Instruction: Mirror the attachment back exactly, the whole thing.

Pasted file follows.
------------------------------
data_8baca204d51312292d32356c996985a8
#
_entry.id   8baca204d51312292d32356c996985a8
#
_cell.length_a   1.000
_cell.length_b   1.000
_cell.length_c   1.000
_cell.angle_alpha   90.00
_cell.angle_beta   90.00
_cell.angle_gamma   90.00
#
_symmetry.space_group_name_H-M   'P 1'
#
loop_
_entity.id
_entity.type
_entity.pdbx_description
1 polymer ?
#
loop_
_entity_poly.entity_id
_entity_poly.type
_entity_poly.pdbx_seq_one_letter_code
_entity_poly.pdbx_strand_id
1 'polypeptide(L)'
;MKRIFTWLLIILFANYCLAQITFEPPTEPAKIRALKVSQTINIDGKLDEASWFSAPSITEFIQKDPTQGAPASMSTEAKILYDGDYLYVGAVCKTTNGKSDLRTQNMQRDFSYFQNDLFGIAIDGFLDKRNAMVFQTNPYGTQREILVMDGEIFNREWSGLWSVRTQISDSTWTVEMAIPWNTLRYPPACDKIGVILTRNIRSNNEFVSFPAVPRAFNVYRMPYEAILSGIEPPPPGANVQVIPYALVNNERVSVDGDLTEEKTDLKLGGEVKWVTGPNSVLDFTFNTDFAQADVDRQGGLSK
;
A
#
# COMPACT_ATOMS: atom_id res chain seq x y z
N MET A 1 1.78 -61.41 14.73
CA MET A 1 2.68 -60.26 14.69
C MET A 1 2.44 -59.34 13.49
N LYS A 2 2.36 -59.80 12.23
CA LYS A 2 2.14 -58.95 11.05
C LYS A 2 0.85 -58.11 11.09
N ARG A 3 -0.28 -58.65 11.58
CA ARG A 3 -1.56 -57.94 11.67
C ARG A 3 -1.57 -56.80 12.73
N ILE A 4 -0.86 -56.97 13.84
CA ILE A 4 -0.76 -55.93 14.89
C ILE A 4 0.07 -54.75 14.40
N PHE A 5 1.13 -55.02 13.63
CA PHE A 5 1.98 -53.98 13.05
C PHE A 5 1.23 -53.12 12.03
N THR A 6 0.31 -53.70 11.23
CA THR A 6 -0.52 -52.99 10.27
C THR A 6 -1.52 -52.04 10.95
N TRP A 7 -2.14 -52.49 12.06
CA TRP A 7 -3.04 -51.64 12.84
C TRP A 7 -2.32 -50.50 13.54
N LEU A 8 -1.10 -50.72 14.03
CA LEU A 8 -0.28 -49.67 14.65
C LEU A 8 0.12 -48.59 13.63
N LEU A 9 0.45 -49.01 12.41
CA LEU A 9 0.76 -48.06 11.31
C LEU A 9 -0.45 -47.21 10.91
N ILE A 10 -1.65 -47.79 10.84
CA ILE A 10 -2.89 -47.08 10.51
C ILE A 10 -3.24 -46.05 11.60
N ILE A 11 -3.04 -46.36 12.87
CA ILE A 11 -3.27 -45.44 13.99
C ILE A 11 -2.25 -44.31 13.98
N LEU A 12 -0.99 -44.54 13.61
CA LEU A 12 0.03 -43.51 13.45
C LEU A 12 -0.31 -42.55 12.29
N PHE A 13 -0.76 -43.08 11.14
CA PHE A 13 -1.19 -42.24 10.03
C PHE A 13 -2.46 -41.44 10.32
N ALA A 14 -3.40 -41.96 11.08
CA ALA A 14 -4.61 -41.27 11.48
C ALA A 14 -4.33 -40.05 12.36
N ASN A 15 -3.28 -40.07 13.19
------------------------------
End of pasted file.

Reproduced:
data_8baca204d51312292d32356c996985a8
#
_entry.id   8baca204d51312292d32356c996985a8
#
_cell.length_a   1.000
_cell.length_b   1.000
_cell.length_c   1.000
_cell.angle_alpha   90.00
_cell.angle_beta   90.00
_cell.angle_gamma   90.00
#
_symmetry.space_group_name_H-M   'P 1'
#
loop_
_entity.id
_entity.type
_entity.pdbx_description
1 polymer ?
#
loop_
_entity_poly.entity_id
_entity_poly.type
_entity_poly.pdbx_seq_one_letter_code
_entity_poly.pdbx_strand_id
1 'polypeptide(L)'
;MKRIFTWLLIILFANYCLAQITFEPPTEPAKIRALKVSQTINIDGKLDEASWFSAPSITEFIQKDPTQGAPASMSTEAKILYDGDYLYVGAVCKTTNGKSDLRTQNMQRDFSYFQNDLFGIAIDGFLDKRNAMVFQTNPYGTQREILVMDGEIFNREWSGLWSVRTQISDSTWTVEMAIPWNTLRYPPACDKIGVILTRNIRSNNEFVSFPAVPRAFNVYRMPYEAILSGIEPPPPGANVQVIPYALVNNERVSVDGDLTEEKTDLKLGGEVKWVTGPNSVLDFTFNTDFAQADVDRQGGLSK
;
A
#
# COMPACT_ATOMS: atom_id res chain seq x y z
N MET A 1 1.78 -61.41 14.73
CA MET A 1 2.68 -60.26 14.69
C MET A 1 2.44 -59.34 13.49
N LYS A 2 2.36 -59.80 12.23
CA LYS A 2 2.14 -58.95 11.05
C LYS A 2 0.85 -58.11 11.09
N ARG A 3 -0.28 -58.65 11.58
CA ARG A 3 -1.56 -57.94 11.67
C ARG A 3 -1.57 -56.80 12.73
N ILE A 4 -0.86 -56.97 13.84
CA ILE A 4 -0.76 -55.93 14.89
C ILE A 4 0.07 -54.75 14.40
N PHE A 5 1.13 -55.02 13.63
CA PHE A 5 1.98 -53.98 13.05
C PHE A 5 1.23 -53.12 12.03
N THR A 6 0.31 -53.70 11.23
CA THR A 6 -0.52 -52.99 10.27
C THR A 6 -1.52 -52.04 10.95
N TRP A 7 -2.14 -52.49 12.06
CA TRP A 7 -3.04 -51.64 12.84
C TRP A 7 -2.32 -50.50 13.54
N LEU A 8 -1.10 -50.72 14.03
CA LEU A 8 -0.28 -49.67 14.65
C LEU A 8 0.12 -48.59 13.63
N LEU A 9 0.45 -49.01 12.41
CA LEU A 9 0.76 -48.06 11.31
C LEU A 9 -0.45 -47.21 10.91
N ILE A 10 -1.65 -47.79 10.84
CA ILE A 10 -2.89 -47.08 10.51
C ILE A 10 -3.24 -46.05 11.60
N ILE A 11 -3.04 -46.36 12.87
CA ILE A 11 -3.27 -45.44 13.99
C ILE A 11 -2.25 -44.31 13.98
N LEU A 12 -0.99 -44.54 13.61
CA LEU A 12 0.03 -43.51 13.45
C LEU A 12 -0.31 -42.55 12.29
N PHE A 13 -0.76 -43.08 11.14
CA PHE A 13 -1.19 -42.24 10.03
C PHE A 13 -2.46 -41.44 10.32
N ALA A 14 -3.40 -41.96 11.08
CA ALA A 14 -4.61 -41.27 11.48
C ALA A 14 -4.33 -40.05 12.36
N ASN A 15 -3.28 -40.07 13.19